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NTPC generation cost to go up due to Coal India price hike

Pratim Ranjan Bose Kolkata | Updated on May 28, 2013 Published on May 28, 2013

Coal India's price revision will also put pressure on the State government-run distribution utilities, which are suffering from huge under-recoveries.

The price revision by Coal India will increase generation tariff of NTPC by 5-6 paise. The impact on retail consumers may be higher.

The decision will also add pressure on the State government-run distribution utilities which are suffering from huge under-recoveries.

Coal India price revision

Beginning today, Coal India rationalised prices of thermal coal used in power generation. Prices of two premium grade (G-3 and G-4) coal have been reduced by 12 per cent. Price of G-5 grade is maintained at the same level. And, prices of all grades from G-6 to G17 have gone up 10 per cent on an average. Overall average realisation is estimated to move up 4.75 per cent.

According to sources, the reduction in top two grades may reduce the overall impact of price rise for West Bengal state power utility and the private sector CESC Ltd. Both consume limited quantities of top grades for old power stations.

Captive segment hard hit

Captive power generation in steel, cement, aluminium and many other such industrial sectors will be even more costly, as thermal coal is sold at a 35 per cent higher price to sectors enjoying the benefit of market determined product pricing.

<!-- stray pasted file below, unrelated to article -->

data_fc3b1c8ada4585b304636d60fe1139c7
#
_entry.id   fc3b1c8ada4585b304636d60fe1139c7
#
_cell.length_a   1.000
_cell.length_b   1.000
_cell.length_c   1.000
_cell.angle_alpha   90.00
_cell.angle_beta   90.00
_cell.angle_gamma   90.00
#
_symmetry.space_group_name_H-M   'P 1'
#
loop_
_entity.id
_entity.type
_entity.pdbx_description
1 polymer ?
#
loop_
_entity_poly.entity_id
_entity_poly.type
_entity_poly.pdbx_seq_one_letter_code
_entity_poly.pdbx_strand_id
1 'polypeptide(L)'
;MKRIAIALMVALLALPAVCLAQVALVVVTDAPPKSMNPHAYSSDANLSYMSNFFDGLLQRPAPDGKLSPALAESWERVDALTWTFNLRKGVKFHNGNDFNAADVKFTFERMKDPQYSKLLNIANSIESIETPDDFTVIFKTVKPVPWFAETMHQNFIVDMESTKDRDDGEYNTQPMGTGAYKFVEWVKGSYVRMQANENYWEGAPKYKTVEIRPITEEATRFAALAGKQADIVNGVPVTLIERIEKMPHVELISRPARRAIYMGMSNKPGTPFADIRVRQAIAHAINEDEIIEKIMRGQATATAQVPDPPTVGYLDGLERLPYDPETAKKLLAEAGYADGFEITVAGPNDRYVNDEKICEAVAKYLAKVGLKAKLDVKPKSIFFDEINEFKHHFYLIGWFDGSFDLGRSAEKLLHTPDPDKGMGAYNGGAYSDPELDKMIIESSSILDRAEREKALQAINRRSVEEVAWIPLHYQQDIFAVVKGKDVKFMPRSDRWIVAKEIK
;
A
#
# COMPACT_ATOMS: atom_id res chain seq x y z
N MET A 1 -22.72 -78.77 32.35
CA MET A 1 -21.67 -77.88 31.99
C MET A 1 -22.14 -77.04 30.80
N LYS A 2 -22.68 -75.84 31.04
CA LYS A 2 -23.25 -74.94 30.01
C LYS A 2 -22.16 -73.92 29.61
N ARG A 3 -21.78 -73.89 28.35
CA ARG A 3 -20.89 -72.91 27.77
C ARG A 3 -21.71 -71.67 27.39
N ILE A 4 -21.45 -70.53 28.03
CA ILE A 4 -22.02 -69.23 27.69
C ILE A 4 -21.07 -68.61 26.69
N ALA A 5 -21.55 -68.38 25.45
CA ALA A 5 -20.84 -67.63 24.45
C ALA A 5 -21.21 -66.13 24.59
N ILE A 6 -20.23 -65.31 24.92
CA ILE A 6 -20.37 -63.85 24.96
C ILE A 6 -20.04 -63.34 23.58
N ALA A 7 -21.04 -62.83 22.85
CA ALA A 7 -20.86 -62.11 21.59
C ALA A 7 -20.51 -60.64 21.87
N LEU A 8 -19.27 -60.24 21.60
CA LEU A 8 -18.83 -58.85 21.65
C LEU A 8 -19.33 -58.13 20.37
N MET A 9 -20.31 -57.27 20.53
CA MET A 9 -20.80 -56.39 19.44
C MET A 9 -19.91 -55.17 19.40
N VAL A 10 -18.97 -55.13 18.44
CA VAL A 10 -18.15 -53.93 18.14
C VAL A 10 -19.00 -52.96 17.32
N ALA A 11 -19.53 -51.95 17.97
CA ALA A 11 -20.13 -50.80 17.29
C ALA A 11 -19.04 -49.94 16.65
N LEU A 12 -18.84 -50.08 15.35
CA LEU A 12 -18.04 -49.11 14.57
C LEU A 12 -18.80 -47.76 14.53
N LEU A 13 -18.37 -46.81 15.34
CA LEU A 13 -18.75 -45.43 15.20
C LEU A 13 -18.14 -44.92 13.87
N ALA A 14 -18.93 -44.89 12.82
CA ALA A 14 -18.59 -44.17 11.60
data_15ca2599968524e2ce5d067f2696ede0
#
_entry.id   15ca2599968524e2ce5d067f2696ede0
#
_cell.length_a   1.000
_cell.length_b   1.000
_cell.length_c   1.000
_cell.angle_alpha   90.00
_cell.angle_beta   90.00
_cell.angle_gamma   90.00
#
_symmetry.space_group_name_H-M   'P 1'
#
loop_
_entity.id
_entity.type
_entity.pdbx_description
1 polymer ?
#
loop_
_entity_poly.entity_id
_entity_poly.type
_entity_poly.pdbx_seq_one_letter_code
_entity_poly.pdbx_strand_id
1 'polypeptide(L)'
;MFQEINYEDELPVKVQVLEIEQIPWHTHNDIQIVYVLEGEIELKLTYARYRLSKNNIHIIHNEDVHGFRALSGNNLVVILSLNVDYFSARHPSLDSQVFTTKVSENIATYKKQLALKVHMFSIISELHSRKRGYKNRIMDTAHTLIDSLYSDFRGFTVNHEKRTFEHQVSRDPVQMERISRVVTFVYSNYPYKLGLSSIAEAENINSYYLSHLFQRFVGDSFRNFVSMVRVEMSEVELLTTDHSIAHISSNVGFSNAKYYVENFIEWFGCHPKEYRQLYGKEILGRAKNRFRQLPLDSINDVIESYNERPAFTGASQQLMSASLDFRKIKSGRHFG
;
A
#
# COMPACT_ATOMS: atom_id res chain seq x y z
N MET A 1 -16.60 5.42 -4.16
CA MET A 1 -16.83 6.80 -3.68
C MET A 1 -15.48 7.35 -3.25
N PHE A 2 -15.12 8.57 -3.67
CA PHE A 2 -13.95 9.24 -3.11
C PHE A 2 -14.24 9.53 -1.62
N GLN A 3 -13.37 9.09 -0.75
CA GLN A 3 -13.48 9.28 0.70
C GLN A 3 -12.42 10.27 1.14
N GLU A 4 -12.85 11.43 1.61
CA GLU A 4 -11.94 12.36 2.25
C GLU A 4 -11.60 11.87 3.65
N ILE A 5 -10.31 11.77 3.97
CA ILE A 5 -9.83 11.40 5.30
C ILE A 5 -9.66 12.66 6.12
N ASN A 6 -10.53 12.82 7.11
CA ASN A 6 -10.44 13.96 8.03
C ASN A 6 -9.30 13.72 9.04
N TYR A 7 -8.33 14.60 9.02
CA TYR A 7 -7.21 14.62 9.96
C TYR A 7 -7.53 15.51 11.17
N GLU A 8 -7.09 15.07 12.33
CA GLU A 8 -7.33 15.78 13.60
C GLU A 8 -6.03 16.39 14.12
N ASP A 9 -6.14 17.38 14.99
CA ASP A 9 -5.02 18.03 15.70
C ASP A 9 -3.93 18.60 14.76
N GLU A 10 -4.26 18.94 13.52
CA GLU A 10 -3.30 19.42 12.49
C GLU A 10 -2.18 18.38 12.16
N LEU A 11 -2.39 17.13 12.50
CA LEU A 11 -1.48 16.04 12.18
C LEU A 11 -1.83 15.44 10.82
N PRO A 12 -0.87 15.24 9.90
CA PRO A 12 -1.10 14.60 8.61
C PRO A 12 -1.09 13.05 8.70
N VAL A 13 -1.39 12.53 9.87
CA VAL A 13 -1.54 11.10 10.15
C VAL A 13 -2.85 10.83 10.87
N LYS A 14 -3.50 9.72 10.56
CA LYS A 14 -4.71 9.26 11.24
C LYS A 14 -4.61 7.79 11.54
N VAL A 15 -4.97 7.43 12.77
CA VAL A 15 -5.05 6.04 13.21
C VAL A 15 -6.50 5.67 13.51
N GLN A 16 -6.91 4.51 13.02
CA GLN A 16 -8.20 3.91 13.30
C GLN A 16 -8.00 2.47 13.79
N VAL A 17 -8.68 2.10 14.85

According to Subhasri Nandi, secretary General of Coal Consumers Association of India, a quick estimate suggests generation cost of captive power units may go up by as much as 22 paise a unit.

“What was the need for such sharp price revision by CIL that posted 35 per cent profit growth in the last (January-March 2013) quarter?” Nandi asked.

Higher price for Rajmahal coal?

Interestingly, according to Nandi power producers using G-8 grade coal mined from Rajmahal area under Eastern Coalfields may have to cough up Rs 300 a tonne more over and above the notified price of Rs 1,250 a tonne.

However, a confirmation on the same was not available from Coal India. The company previously allowed differential pricing for some mines and subsidiaries, including Western Coalfields Ltd.

Published on May 28, 2013
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